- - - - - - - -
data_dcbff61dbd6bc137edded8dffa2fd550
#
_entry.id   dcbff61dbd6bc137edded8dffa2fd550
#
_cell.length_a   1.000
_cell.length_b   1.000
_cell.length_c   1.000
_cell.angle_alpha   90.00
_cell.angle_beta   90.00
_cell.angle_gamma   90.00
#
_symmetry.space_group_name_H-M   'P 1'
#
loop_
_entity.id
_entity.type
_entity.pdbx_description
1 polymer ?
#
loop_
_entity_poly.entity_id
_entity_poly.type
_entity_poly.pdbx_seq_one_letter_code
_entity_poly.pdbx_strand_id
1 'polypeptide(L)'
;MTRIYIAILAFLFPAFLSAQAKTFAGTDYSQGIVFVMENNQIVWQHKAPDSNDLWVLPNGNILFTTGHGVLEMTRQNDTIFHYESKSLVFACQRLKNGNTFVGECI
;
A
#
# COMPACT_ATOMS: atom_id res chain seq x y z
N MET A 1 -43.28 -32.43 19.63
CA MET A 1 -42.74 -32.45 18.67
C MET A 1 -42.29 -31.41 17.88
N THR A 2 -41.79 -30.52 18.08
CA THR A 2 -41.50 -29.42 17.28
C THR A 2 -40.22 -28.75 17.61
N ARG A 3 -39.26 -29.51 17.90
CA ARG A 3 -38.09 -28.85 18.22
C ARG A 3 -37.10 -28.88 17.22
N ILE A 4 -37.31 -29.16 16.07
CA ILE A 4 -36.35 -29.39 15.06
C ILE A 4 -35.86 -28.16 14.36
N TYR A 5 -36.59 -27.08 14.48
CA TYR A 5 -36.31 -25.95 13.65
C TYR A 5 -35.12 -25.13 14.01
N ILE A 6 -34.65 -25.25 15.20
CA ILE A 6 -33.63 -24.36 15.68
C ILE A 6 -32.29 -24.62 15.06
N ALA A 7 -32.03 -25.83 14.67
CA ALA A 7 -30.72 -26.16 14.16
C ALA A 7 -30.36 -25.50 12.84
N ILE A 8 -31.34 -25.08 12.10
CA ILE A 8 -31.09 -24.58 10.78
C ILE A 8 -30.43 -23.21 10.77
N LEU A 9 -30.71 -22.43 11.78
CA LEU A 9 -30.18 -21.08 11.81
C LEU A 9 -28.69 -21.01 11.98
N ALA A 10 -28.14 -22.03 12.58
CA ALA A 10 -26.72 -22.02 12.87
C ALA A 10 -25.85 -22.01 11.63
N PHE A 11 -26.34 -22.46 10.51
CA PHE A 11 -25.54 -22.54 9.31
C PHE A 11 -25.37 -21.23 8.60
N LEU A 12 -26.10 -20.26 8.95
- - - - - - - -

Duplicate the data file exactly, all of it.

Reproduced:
data_dcbff61dbd6bc137edded8dffa2fd550
#
_entry.id   dcbff61dbd6bc137edded8dffa2fd550
#
_cell.length_a   1.000
_cell.length_b   1.000
_cell.length_c   1.000
_cell.angle_alpha   90.00
_cell.angle_beta   90.00
_cell.angle_gamma   90.00
#
_symmetry.space_group_name_H-M   'P 1'
#
loop_
_entity.id
_entity.type
_entity.pdbx_description
1 polymer ?
#
loop_
_entity_poly.entity_id
_entity_poly.type
_entity_poly.pdbx_seq_one_letter_code
_entity_poly.pdbx_strand_id
1 'polypeptide(L)'
;MTRIYIAILAFLFPAFLSAQAKTFAGTDYSQGIVFVMENNQIVWQHKAPDSNDLWVLPNGNILFTTGHGVLEMTRQNDTIFHYESKSLVFACQRLKNGNTFVGECI
;
A
#
# COMPACT_ATOMS: atom_id res chain seq x y z
N MET A 1 -43.28 -32.43 19.63
CA MET A 1 -42.74 -32.45 18.67
C MET A 1 -42.29 -31.41 17.88
N THR A 2 -41.79 -30.52 18.08
CA THR A 2 -41.50 -29.42 17.28
C THR A 2 -40.22 -28.75 17.61
N ARG A 3 -39.26 -29.51 17.90
CA ARG A 3 -38.09 -28.85 18.22
C ARG A 3 -37.10 -28.88 17.22
N ILE A 4 -37.31 -29.16 16.07
CA ILE A 4 -36.35 -29.39 15.06
C ILE A 4 -35.86 -28.16 14.36
N TYR A 5 -36.59 -27.08 14.48
CA TYR A 5 -36.31 -25.95 13.65
C TYR A 5 -35.12 -25.13 14.01
N ILE A 6 -34.65 -25.25 15.20
CA ILE A 6 -33.63 -24.36 15.68
C ILE A 6 -32.29 -24.62 15.06
N ALA A 7 -32.03 -25.83 14.67
CA ALA A 7 -30.72 -26.16 14.16
C ALA A 7 -30.36 -25.50 12.84
N ILE A 8 -31.34 -25.08 12.10
CA ILE A 8 -31.09 -24.58 10.78
C ILE A 8 -30.43 -23.21 10.77
N LEU A 9 -30.71 -22.43 11.78
CA LEU A 9 -30.18 -21.08 11.81
C LEU A 9 -28.69 -21.01 11.98
N ALA A 10 -28.14 -22.03 12.58
CA ALA A 10 -26.72 -22.02 12.87
C ALA A 10 -25.85 -22.01 11.63
N PHE A 11 -26.34 -22.46 10.51
CA PHE A 11 -25.54 -22.54 9.31
C PHE A 11 -25.37 -21.23 8.60
N LEU A 12 -26.10 -20.26 8.95